Dozens of towns and districts haven’t held annual meetings. What now?

Jaffrey Town Meeting was postponed Saturday, March 14, 2020. Staff Photo/Meghan Pierce

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CONCORD, NH — All over New Hampshire, people are trying to figure out how to maintain that cherished institution of gathering people together for town meeting when we’re not supposed to gather together.

Some possibilities being tossed around are, shall we say, interesting.

“We streamed the meeting on YouTube last year. One idea this year is … we have 30 classrooms, if we can get 10 people in a classroom, that’s allowed, and then YouTube it to every classroom,” said Steven Chamberlin, superintendent of the Hopkinton School District, which postponed its March 14 annual meeting as the severity of COVID-19 became clear. Votes would have be collected in each room and gathered together for counting under this idea, which Chamberlin said was one of several being considered.

That sounds convoluted but it’s no more complicated than the system Bow School District has planned, with a video feed of the meeting followed by days of phone and email comment and then another live feed discussing the comments and then a day of drive-by voting where people will bring ballots printed at home to the parking lot of the high school and hand them to masked and gloved volunteers through the car window.

Bow was supposed to do this last week but the video fizzled, so it’s set for this week.

Bow and Hopkinton are among at least 40 government bodies in New Hampshire – school systems and towns and water or sewer or fire districts – that had their annual meeting postponed by the COVID-19 stay-at-home orders, throwing budgets and contracts and schedules out of whack. Some have had to postpone meetings twice after their first makeup date proved too optimistic.

Now they’re trying to figure out how to proceed.

“The traditional technique is gone, getting everybody in the gym. The question is: Is there another method that will work and is legal?” Chamberlin said, adding with a tinge of regret: “We were very close. We were still having it up to the day before, then we had an outpouring of concern, so we pulled the trigger.”

According to the state Department of Revenue Administration, this issue is being chewed over by five regional schools districts, including Winnisquam, eight one-town school districts including Bow, 11 towns including Henniker and Loudon, and 15 of what are called village districts, which mostly cover specific services such as a water system, including Tilton-Northfield Fire District.

For all of these, annual meetings are the legislative body of the entity and under state law their approval is needed to set budgets, allow spending, borrow money and sign contacts. And set property tax rates, which is why the DRA knows about them.

They operate under a thicket of regulations, laws and contractual obligations.

“We’re looking at what we think is the last date to meet the statutory requirement to sign a teachers contract. … You have to have a budget before you sign a contract,” said Chamberlin.

The town of Henniker has rescheduled its town meeting for May 9, the first Saturday after Gov. Sununu’s stay-at-home order is set to lift. Even if the order is not extended there are still uncertainties since people are unlikely to want to gather in crowds so soon after being released from quarantine, and social isolation rules would complicate things even if they do gather.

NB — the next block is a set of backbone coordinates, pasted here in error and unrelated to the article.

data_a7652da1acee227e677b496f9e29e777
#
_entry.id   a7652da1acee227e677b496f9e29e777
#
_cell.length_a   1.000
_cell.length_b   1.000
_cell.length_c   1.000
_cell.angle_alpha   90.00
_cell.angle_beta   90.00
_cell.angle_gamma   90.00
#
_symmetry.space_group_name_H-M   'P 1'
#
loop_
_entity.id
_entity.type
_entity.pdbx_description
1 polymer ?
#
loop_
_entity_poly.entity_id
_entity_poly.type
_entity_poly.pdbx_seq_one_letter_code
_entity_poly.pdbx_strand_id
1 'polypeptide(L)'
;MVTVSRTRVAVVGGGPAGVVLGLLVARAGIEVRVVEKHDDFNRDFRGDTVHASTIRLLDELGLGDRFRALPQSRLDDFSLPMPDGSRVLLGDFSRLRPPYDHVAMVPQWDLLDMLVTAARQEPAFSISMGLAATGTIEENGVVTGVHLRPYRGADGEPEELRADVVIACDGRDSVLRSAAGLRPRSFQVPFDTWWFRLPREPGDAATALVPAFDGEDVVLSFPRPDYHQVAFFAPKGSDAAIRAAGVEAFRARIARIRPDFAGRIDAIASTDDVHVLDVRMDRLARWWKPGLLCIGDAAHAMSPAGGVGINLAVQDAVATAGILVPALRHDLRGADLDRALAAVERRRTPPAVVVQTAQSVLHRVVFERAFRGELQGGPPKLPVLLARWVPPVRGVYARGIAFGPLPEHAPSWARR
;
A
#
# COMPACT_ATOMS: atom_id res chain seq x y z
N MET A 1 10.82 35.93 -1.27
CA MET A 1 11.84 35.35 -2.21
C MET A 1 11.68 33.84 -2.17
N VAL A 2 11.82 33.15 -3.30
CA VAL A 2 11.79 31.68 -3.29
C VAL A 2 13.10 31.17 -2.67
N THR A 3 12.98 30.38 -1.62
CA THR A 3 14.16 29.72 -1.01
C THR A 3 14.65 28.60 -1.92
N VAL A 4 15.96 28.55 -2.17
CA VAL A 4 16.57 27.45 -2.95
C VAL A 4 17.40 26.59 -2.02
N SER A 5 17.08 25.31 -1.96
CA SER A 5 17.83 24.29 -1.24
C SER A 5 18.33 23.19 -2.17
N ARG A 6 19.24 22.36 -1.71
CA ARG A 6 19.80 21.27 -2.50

“If the weather is nice, maybe we could hold it in the parking lot,” mused Henniker Town Moderator Cordell Johnston. “One town in Massachusetts was talking about doing that, I think.”

Government bodies have been wrestling with smaller versions of this problem for a coupe of weeks, with most turning to video-conferencing software like Zoom to hold public meetings. That would be difficult for an annual meeting where hundreds of people participate at once.

“There has been some discussion, not in Henniker we haven’t talked about it but in other towns, whether it would be possible to hold a town meeting by Zoom or something like that. I think theoretically it would be but logistically that would be a serous challenge – also a question of whether it would be legal,” Johnston said.

Complicating matters are state laws, which have built up over more than a century to enable public access and procedures. Nobody wants to develop a technical way to hold a meeting only to have the results thrown out in court later on.

“We would not be wiling to consider that unless we got either a very clear opinion from the attorney general’s office or some kind of order from the governor authorizing it,” said Johnston.

(David Brooks can be reached at 369-3313 or dbrooks@cmonitor.com or on Twitter @GraniteGeek.)

Meetings in waiting

These New Hampshire local governments have not yet held their annual meeting, according to the Department of Revenue Administration:

School districts:

Lincoln-Woodstock Regional School

Lisbon Regional School

Profile Regional School

Rivendell Regional School

Winnisquam Regional School

Bethlehem School

Bow School

Chesterfield School  

Haverhill School  

Hopkinton School

Moultonborough School

Waterville  Estates School

Towns:

Chester

Enfield

Henniker  

Hollis

Jaffrey

Loudon  

Moultonborough

Nelson

Nottingham  

Peterborough

Plainfield

Stratham

Village Districts:

Bay Sewer District

Breezy Gale District

Bridgewater-Hebron Village

Center Ossipee Fire

Copple Crown Village

Eastman Village District

Granite Lake Village

Grasmere Village Water

Haverhill Corner

Highland Haven (Washington)

Newfields Sewer

North Walpole Village

Rollinsford Water & Sewer

Rye Water District

Tilton-Northfield Fire

Waterville Estates

 


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